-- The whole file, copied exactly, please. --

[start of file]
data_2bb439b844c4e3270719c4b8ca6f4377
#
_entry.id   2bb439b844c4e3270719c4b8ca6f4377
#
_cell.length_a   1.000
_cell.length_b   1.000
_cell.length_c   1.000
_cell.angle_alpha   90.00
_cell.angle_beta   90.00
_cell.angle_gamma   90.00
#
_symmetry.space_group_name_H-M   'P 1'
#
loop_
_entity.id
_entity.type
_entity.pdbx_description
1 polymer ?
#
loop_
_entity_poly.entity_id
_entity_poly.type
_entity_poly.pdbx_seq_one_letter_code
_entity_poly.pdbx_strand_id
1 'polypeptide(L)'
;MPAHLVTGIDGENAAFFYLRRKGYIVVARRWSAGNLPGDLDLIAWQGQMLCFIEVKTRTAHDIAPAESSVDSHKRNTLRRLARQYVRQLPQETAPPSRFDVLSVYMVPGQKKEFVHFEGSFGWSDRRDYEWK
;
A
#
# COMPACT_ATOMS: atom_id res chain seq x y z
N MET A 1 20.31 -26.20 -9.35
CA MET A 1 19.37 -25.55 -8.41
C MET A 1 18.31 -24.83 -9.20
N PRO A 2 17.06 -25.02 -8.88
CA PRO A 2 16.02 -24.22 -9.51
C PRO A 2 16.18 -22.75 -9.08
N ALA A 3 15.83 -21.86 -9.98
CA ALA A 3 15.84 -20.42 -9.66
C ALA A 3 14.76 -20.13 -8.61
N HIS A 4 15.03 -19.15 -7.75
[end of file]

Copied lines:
data_2bb439b844c4e3270719c4b8ca6f4377
#
_entry.id   2bb439b844c4e3270719c4b8ca6f4377
#
_cell.length_a   1.000
_cell.length_b   1.000
_cell.length_c   1.000
_cell.angle_alpha   90.00
_cell.angle_beta   90.00
_cell.angle_gamma   90.00
#
_symmetry.space_group_name_H-M   'P 1'
#
loop_
_entity.id
_entity.type
_entity.pdbx_description
1 polymer ?
#
loop_
_entity_poly.entity_id
_entity_poly.type
_entity_poly.pdbx_seq_one_letter_code
_entity_poly.pdbx_strand_id
1 'polypeptide(L)'
;MPAHLVTGIDGENAAFFYLRRKGYIVVARRWSAGNLPGDLDLIAWQGQMLCFIEVKTRTAHDIAPAESSVDSHKRNTLRRLARQYVRQLPQETAPPSRFDVLSVYMVPGQKKEFVHFEGSFGWSDRRDYEWK
;
A
#
# COMPACT_ATOMS: atom_id res chain seq x y z
N MET A 1 20.31 -26.20 -9.35
CA MET A 1 19.37 -25.55 -8.41
C MET A 1 18.31 -24.83 -9.20
N PRO A 2 17.06 -25.02 -8.88
CA PRO A 2 16.02 -24.22 -9.51
C PRO A 2 16.18 -22.75 -9.08
N ALA A 3 15.83 -21.86 -9.98
CA ALA A 3 15.84 -20.42 -9.66
C ALA A 3 14.76 -20.13 -8.61
N HIS A 4 15.03 -19.15 -7.75